Neuroscience and Architecture

Description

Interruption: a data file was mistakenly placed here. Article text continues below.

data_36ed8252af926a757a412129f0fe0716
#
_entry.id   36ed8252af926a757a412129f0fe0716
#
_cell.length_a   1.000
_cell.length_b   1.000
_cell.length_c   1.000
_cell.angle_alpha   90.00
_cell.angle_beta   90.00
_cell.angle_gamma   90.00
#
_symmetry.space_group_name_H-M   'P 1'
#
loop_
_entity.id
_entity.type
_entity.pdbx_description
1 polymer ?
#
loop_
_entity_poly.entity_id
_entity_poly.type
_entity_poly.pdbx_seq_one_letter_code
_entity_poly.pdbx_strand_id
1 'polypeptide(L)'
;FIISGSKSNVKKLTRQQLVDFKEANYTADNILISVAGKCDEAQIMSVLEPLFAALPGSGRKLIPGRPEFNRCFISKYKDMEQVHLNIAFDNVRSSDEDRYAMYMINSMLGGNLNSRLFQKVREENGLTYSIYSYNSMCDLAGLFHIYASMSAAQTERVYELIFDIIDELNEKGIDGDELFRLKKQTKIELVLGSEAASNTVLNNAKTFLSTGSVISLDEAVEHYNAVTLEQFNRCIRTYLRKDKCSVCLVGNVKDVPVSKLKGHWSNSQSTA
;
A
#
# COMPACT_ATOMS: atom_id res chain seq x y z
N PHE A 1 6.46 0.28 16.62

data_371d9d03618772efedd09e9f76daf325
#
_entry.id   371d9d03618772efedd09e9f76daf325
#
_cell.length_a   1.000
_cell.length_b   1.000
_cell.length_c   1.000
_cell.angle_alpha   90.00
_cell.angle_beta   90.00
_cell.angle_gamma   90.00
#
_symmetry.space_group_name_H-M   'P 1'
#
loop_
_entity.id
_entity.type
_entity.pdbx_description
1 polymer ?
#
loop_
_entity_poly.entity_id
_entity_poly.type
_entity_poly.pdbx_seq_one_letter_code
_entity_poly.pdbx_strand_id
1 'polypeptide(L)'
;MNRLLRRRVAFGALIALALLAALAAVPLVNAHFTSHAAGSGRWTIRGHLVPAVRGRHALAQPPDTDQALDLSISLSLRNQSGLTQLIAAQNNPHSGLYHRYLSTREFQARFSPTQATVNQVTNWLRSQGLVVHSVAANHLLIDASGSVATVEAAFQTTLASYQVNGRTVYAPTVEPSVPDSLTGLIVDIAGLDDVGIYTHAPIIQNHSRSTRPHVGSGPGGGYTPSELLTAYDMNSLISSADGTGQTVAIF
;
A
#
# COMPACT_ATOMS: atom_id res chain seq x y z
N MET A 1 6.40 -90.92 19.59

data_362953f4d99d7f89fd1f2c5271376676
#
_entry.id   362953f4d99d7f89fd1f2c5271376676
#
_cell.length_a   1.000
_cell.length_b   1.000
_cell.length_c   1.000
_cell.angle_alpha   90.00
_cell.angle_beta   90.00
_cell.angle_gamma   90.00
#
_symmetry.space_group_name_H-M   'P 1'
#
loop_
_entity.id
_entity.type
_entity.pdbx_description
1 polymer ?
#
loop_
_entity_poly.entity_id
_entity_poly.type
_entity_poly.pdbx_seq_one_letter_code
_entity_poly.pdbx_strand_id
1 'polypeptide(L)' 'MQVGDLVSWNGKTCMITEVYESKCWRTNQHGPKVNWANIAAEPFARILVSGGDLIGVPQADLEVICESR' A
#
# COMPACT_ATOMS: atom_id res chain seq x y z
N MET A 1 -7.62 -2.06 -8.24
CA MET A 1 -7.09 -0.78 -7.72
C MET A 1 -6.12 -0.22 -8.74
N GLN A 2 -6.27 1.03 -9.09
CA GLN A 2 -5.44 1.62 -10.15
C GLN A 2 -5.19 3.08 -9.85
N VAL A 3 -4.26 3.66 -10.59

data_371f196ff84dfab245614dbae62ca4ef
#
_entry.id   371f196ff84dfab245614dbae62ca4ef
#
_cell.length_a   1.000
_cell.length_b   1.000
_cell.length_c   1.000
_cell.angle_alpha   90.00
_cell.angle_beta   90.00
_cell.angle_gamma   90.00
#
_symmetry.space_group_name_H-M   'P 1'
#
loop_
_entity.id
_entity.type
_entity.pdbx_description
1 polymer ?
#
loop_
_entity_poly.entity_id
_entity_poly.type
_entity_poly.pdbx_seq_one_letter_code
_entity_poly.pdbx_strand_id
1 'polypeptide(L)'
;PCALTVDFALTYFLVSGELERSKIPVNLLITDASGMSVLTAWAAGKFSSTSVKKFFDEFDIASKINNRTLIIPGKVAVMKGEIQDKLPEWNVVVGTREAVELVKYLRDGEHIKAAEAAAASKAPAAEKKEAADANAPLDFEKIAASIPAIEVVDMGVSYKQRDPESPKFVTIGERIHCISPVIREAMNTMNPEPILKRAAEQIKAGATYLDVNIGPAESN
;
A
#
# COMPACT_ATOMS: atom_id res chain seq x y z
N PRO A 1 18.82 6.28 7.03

Submit a final research paper of at least 10 pages , which will encourage your ability to critically engage architecture within broader culture. In preparation for this paper, a paragraph length proposal with a bibliography will be due 29 Oct. Task: Choose any aspect of material covered in the course and develop it into a research paper about digital theory or related theoretical issues. The research can include analog or digital experimentation. It is important that the research paper should display an understanding of the theoretical debates covered in the course. Ideally the research paper should refer to the publications handed out, and should include an extensive bibliography. It is not sufficient to draw all your material from online sources. NOTE:I had already done a proposal paragraph with my bibliography and my professor made some comments on what to work on. Ill be attaching that and sending the comments from him. Neuroscience has experienced significant scientific and technological advancement in recent decades. The mentioned occurrence has led to neuroscience impacting other fields of research like social sciences and philosophy. However, the advancement in neuroscience has started impacting areas of architectural design and planning. The Academy of Neuroscience for Architecture in 2003 introduced the concept of neuro-architecture. The purpose of neuro-architecture is to analyze behavior response to a construction environment via neuroscience. ((((Nearly all architectural designs developed around the world are created based on the human brain. Hence, there is a need to investigate how the human brain conceives these architectural designs)))). It would allow architectural stakeholders to identify how and which neuro-factors lead to the development of effective architectural designs and planning. The brains’ modality- independent handling of sensory data contributes to sensory intensification that, in turn, impacts architectural designs. However, there are challenges toward positively exploiting this correlation. Perception and appreciation of architectural designs and planning by the brain occur through sensory modalities, and this is the first area that needs to be discussed when people view their built environment, they are affected by different sensory modalities like texture, shapes, smoothness, and others. The brain can differentiate the varying sensory to create an experience for each unique individual. Through this experience, the individual expresses their sensory intensification into their architectural designs and planning. Other tactile sensory have been identified to impact the sensory intensification of peoples senses such as a place being warm, calm, and others impact people’s emotions and, consequently, on their architectural designs and planning. However, architects have relied mostly on visual and touch models and sketches to express their designs. ((((There is a need to include these tactile sensors to improve architectures; ability to express the ideas and emotions behind their designs)))). It is evident that neuroscience has a significant impact on designs, and it essential to find the correlation between the brain’s sensory modality process and architectural designs. After analyzing the brain’s correlation to architectural designs and planning based on its independent processing of different sensory data, there is a need to assess how it impacts architectural designs and planning. While designing a structure, architectures must capture the clients or their needs extensively. By effectively understanding the role of neuroscience towards architectural designs and planning, it increases the ability to deliver the desired end product. Also, developing measures on effectively communicating one’s tactile and visual sensory data allows architectural designs and planning to be accurate. ((((Architectural stakeholders need to develop frameworks that include varying tactile and visual sensory inputs that increase productivity and performance))))).Another critical issue to discuss is the difficulties facing architectures and other stakeholders towards positive exploitation of the above-identified correlation. The study of neuroscience and architectural designs and planning is recent, and a significant research gap exists. Many knowledge gaps exist in the correlation between neuroscience and architectural designs and planning. Hence, organizations and individuals find it difficult to include recommendations from neuro-architecture into their frameworks. Also, the fields of neuroscience and architecture are significantly different, making cross- investigations difficult. Scholars should increase their investigations into neuro- architecture and provide a standardized framework to solve the indifference issue. COMMENTS  ((((1st comment)))): This is a good point. I imagine studying the effects of spaces on human behavior and the senses is another area of interest for neuroscientist and architects. How does a curving affect a person versus and flat surface? ((((2nd comment)))): Can virtual reality aid architects in creating better spaces that evoke good emotions in people? If physical models can not meet this new demand, can digital models bridge the gap? ((((3rd comment)))): Will future building be equipped with sensory instruments to measure levels of comfort? Will be buildings become digital? BIBLIOGRAPHY USED  Coburn, Alex, Oshin Vartanian, and Anjan Chatterjee. "Buildings, beauty, and the brain: A neuroscience of architectural experience." Journal of Cognitive Neuroscience 29.9 (2017): 1521-1531. de Paiva, Andréa. "Neuroscience for architecture: how building design can influence behaviors and performance." Journal of Civil Engineering and Architecture 12 (2018): 132-138. Karakas, Tulay, and Dilek Yildiz. "Exploring the influence of the built environment on human experience through a neuroscience approach: A systematic review." Frontiers of Architectural Research 9.1 (2020): 236-247. Karakas, Tulay, and Dilek Yildiz. "Exploring the influence of the built environment on human experience through a neuroscience approach: A systematic review." Frontiers of Architectural Research, vol. 9, no. 1, 2020, pp. 236-247. Karandinou, Anastasia, and Louise Turner. "Architecture and neuroscience; what can the EEG recording of brain activity reveal about a walk through everyday spaces?." International Journal of Parallel, Emergent and Distributed Systems 32.sup1 (2017): S54-S65. McIntosh, Andrea Rose, and Nafisa M. Jadavji. "Application of neuroscience principles for evidence-based design in architectural education." Journal of Young Investigators 33.4 (2017). Papale, Paolo, et al. "When Neuroscience ‘Touches’ Architecture: From Hapticity to a Supramodal Functioning of the Human Brain." Frontiers in Psychology, vol. 7, 2016, www.frontiersin.org/articles/10.3389/fpsyg.2016.00866/full#F1. Accessed 22 Oct. 2020. Winer, and Keim. "Design on the brain: Combining neuroscience and architecture." International WELL Building Institute, International WELL Building Institute, 9 Oct. 2018, resources.wellcertified.com/articles/design-on- the-brain-combining-neuroscience-and-architecture/. Accessed 22 Oct. 2020.